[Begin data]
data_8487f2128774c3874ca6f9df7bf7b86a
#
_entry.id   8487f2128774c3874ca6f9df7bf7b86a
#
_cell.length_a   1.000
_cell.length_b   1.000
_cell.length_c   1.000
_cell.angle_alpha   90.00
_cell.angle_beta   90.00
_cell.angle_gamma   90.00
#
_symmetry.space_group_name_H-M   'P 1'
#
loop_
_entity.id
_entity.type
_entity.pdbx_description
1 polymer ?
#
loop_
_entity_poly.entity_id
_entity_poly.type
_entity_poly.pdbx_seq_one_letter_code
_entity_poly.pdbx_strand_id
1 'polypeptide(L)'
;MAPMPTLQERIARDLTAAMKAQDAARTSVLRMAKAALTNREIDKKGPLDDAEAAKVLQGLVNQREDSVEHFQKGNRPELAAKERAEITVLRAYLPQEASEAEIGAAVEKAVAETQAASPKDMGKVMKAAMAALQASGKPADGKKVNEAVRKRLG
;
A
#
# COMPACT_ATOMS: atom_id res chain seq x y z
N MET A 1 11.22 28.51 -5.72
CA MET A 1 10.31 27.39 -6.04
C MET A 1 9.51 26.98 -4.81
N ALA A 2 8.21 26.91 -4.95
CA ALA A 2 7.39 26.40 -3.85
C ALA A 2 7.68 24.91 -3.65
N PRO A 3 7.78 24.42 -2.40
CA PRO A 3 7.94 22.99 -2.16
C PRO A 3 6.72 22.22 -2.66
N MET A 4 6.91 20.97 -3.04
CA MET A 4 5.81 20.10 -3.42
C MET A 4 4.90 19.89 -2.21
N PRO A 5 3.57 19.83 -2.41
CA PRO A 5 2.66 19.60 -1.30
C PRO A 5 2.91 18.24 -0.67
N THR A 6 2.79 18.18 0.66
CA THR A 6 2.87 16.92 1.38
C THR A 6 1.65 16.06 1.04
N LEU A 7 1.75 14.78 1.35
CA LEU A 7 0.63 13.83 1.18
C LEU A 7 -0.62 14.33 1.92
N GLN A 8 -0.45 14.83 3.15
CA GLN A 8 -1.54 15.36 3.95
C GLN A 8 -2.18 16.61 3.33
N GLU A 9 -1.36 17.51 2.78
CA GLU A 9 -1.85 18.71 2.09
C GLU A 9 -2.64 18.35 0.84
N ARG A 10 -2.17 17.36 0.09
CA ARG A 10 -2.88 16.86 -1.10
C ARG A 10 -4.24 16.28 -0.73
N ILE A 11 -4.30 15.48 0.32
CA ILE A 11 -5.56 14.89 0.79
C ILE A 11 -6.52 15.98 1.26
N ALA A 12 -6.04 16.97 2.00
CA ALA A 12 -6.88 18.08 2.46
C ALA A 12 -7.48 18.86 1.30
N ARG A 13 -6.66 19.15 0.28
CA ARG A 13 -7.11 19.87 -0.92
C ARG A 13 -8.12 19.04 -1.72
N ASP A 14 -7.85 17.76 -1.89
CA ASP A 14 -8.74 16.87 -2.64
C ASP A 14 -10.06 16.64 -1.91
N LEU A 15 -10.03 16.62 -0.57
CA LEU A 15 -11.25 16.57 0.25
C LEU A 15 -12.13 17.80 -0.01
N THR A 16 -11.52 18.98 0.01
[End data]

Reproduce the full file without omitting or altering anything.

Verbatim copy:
data_8487f2128774c3874ca6f9df7bf7b86a
#
_entry.id   8487f2128774c3874ca6f9df7bf7b86a
#
_cell.length_a   1.000
_cell.length_b   1.000
_cell.length_c   1.000
_cell.angle_alpha   90.00
_cell.angle_beta   90.00
_cell.angle_gamma   90.00
#
_symmetry.space_group_name_H-M   'P 1'
#
loop_
_entity.id
_entity.type
_entity.pdbx_description
1 polymer ?
#
loop_
_entity_poly.entity_id
_entity_poly.type
_entity_poly.pdbx_seq_one_letter_code
_entity_poly.pdbx_strand_id
1 'polypeptide(L)'
;MAPMPTLQERIARDLTAAMKAQDAARTSVLRMAKAALTNREIDKKGPLDDAEAAKVLQGLVNQREDSVEHFQKGNRPELAAKERAEITVLRAYLPQEASEAEIGAAVEKAVAETQAASPKDMGKVMKAAMAALQASGKPADGKKVNEAVRKRLG
;
A
#
# COMPACT_ATOMS: atom_id res chain seq x y z
N MET A 1 11.22 28.51 -5.72
CA MET A 1 10.31 27.39 -6.04
C MET A 1 9.51 26.98 -4.81
N ALA A 2 8.21 26.91 -4.95
CA ALA A 2 7.39 26.40 -3.85
C ALA A 2 7.68 24.91 -3.65
N PRO A 3 7.78 24.42 -2.40
CA PRO A 3 7.94 22.99 -2.16
C PRO A 3 6.72 22.22 -2.66
N MET A 4 6.91 20.97 -3.04
CA MET A 4 5.81 20.10 -3.42
C MET A 4 4.90 19.89 -2.21
N PRO A 5 3.57 19.83 -2.41
CA PRO A 5 2.66 19.60 -1.30
C PRO A 5 2.91 18.24 -0.67
N THR A 6 2.79 18.18 0.66
CA THR A 6 2.87 16.92 1.38
C THR A 6 1.65 16.06 1.04
N LEU A 7 1.75 14.78 1.35
CA LEU A 7 0.63 13.83 1.18
C LEU A 7 -0.62 14.33 1.92
N GLN A 8 -0.45 14.83 3.15
CA GLN A 8 -1.54 15.36 3.95
C GLN A 8 -2.18 16.61 3.33
N GLU A 9 -1.36 17.51 2.78
CA GLU A 9 -1.85 18.71 2.09
C GLU A 9 -2.64 18.35 0.84
N ARG A 10 -2.17 17.36 0.09
CA ARG A 10 -2.88 16.86 -1.10
C ARG A 10 -4.24 16.28 -0.73
N ILE A 11 -4.30 15.48 0.32
CA ILE A 11 -5.56 14.89 0.79
C ILE A 11 -6.52 15.98 1.26
N ALA A 12 -6.04 16.97 2.00
CA ALA A 12 -6.88 18.08 2.46
C ALA A 12 -7.48 18.86 1.30
N ARG A 13 -6.66 19.15 0.28
CA ARG A 13 -7.11 19.87 -0.92
C ARG A 13 -8.12 19.04 -1.72
N ASP A 14 -7.85 17.76 -1.89
CA ASP A 14 -8.74 16.87 -2.64
C ASP A 14 -10.06 16.64 -1.91
N LEU A 15 -10.03 16.62 -0.57
CA LEU A 15 -11.25 16.57 0.25
C LEU A 15 -12.13 17.80 -0.01
N THR A 16 -11.52 18.98 0.01